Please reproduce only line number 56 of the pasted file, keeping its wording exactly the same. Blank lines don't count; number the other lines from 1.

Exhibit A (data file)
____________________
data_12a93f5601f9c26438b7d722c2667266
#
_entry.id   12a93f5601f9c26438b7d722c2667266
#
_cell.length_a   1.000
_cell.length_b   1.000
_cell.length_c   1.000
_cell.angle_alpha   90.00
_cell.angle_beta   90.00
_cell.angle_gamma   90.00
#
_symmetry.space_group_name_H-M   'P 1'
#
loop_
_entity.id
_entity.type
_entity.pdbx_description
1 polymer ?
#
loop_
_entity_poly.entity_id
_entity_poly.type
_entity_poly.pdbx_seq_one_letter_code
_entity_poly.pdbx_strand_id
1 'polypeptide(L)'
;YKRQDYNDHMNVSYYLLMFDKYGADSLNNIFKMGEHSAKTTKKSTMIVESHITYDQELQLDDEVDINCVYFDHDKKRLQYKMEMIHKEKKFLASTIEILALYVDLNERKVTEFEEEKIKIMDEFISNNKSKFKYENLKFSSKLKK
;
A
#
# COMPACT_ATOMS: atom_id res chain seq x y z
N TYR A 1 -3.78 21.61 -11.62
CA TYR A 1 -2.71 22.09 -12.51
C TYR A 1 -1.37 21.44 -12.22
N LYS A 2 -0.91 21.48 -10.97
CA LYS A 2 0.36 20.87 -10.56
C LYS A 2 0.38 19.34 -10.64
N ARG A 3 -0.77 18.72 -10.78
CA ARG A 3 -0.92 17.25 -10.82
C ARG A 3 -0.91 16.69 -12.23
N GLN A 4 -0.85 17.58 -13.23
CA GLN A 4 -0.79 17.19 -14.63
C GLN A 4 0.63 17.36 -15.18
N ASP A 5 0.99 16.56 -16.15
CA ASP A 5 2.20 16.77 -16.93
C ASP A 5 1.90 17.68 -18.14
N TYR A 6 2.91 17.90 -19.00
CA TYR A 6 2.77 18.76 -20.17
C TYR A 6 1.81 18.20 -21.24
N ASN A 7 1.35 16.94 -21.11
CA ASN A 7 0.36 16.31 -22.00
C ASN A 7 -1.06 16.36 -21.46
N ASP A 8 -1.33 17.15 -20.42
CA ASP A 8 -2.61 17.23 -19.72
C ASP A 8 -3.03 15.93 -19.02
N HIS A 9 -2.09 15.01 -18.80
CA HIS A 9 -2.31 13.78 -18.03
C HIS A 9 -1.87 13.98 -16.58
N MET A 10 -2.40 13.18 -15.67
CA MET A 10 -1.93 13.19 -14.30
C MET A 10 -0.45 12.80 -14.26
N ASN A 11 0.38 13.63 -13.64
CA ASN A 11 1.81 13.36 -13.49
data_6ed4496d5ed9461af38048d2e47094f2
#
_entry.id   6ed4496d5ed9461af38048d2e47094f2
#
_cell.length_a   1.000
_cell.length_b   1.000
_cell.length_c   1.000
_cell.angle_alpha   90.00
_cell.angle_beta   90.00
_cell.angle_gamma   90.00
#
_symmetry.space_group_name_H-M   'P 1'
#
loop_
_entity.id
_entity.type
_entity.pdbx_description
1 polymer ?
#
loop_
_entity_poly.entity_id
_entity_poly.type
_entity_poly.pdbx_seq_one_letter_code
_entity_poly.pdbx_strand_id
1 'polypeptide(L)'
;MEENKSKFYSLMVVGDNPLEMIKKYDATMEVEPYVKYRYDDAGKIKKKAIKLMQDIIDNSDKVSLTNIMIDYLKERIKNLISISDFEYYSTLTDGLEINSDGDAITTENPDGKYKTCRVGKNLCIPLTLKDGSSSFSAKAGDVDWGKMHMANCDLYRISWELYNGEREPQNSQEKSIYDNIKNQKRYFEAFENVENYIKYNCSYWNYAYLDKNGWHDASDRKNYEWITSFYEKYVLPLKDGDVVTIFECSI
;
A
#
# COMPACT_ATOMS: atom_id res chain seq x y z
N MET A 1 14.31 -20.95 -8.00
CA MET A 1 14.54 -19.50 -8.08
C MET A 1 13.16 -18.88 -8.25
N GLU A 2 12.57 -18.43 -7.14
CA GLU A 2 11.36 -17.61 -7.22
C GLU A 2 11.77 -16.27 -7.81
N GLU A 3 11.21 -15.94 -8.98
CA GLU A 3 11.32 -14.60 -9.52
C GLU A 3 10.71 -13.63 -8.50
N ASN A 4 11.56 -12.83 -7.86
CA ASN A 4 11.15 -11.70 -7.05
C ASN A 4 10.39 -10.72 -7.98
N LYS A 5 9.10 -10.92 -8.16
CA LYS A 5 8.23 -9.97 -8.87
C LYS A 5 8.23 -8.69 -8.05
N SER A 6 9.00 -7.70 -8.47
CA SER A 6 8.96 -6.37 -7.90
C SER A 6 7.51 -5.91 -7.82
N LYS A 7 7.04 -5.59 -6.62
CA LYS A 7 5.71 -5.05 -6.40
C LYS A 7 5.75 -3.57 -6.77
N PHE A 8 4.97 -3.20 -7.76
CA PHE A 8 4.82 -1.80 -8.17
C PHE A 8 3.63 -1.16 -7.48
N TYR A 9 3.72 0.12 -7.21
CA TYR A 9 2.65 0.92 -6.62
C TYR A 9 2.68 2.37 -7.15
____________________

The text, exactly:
CA HIS A 9 -2.31 13.78 -18.03